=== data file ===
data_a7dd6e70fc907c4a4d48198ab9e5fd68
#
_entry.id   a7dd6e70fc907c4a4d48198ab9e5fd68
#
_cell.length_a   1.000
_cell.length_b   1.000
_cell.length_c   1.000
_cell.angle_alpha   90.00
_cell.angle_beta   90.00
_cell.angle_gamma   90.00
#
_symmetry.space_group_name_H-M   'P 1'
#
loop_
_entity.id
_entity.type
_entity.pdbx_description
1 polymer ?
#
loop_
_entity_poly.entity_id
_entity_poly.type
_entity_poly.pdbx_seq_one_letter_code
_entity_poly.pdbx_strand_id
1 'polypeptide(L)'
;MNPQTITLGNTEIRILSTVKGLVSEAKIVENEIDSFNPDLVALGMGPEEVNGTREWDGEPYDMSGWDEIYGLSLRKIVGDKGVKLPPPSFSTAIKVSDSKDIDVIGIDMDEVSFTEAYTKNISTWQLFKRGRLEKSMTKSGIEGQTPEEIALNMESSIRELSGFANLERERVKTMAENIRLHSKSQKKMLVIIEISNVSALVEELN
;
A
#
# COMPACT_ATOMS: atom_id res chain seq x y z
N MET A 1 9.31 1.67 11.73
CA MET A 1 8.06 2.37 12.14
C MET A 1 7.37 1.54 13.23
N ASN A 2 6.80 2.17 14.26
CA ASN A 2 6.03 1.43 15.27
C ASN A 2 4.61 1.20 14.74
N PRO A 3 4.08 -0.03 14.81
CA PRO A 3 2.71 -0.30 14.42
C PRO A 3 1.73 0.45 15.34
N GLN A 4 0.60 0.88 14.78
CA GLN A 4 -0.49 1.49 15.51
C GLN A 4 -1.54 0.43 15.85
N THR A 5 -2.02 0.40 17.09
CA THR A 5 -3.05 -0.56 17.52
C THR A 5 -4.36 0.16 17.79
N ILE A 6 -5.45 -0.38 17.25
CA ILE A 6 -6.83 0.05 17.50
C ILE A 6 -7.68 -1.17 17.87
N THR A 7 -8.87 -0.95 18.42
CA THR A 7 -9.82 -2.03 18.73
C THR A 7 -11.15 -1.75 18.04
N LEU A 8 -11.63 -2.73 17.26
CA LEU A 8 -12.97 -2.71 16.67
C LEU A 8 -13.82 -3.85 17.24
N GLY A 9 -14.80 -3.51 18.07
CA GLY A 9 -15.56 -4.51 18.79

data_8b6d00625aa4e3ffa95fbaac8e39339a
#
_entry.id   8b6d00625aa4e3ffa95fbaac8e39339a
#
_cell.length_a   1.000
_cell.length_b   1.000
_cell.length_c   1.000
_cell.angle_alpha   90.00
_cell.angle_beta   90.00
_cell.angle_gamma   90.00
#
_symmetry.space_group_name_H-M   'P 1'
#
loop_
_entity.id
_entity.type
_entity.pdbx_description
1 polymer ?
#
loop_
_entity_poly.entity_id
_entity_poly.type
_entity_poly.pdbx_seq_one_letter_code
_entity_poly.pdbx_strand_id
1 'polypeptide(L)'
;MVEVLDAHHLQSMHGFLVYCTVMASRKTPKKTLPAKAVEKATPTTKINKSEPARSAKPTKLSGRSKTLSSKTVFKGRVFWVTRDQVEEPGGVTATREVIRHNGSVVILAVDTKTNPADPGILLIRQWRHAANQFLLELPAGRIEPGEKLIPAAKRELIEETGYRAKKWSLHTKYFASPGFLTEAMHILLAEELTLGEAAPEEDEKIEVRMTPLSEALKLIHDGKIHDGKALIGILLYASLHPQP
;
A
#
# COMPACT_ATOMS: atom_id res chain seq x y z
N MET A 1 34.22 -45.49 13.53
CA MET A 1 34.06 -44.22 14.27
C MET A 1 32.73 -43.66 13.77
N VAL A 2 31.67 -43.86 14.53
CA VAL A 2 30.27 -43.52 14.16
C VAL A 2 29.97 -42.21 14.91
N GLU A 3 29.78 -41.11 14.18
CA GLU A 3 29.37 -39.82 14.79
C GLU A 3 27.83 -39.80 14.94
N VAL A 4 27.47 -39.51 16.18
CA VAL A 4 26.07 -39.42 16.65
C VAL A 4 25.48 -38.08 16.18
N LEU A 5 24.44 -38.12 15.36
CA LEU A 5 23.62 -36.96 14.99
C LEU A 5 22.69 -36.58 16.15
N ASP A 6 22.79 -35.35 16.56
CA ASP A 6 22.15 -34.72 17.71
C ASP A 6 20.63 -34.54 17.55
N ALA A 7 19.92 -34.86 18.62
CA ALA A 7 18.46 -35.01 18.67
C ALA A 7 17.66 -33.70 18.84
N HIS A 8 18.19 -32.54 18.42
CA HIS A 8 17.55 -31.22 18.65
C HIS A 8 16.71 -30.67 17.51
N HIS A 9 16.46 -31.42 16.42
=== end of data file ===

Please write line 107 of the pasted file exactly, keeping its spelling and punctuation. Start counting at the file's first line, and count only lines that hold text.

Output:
C ALA A 7 17.66 -33.70 18.84